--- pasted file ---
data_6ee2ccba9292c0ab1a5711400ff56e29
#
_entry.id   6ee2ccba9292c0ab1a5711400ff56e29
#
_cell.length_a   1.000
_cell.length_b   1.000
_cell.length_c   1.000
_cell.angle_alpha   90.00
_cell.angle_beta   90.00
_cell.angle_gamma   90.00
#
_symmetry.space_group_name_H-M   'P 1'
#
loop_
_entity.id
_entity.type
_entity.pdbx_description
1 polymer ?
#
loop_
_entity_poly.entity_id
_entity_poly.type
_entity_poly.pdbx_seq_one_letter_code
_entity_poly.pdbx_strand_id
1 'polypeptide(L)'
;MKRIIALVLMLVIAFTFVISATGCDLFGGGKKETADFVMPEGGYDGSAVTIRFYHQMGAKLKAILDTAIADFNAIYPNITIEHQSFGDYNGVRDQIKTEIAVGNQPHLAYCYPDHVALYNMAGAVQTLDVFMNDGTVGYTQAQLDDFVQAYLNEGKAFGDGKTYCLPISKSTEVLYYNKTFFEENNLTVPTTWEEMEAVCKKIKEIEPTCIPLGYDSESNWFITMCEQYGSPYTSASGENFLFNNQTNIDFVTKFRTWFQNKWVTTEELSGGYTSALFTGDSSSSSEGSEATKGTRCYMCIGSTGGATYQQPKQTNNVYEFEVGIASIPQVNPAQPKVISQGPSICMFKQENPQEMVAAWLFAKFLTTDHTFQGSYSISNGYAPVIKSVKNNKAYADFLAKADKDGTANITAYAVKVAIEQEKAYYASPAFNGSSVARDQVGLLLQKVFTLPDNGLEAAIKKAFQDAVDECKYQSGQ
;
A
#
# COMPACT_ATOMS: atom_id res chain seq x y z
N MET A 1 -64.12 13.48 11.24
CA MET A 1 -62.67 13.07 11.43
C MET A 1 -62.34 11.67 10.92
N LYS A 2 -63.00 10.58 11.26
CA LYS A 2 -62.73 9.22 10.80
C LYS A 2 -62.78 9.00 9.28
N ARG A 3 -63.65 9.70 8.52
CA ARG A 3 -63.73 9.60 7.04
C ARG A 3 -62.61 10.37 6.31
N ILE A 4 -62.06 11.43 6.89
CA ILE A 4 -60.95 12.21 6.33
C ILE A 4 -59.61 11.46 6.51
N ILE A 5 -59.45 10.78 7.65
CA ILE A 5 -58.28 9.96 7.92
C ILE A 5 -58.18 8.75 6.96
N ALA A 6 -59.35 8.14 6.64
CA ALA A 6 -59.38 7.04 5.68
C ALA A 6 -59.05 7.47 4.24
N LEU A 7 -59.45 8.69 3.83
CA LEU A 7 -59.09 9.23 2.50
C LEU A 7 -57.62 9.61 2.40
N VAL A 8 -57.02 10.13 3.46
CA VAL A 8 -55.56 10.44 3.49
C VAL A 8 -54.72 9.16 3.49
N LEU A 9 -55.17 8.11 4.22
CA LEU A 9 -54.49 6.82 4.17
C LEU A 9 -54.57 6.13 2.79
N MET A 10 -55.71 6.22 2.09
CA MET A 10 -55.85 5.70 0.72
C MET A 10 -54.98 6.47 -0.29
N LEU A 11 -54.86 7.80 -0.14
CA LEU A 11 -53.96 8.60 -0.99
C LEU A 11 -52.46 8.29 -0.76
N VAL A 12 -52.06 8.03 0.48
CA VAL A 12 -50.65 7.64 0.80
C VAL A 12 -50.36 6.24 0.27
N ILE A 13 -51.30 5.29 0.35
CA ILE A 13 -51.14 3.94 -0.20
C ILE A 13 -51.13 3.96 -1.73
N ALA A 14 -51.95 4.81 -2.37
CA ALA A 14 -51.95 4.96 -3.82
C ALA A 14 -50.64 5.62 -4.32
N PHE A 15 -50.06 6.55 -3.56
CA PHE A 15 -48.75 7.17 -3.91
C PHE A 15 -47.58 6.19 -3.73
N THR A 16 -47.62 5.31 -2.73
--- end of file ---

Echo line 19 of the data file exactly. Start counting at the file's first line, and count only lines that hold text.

#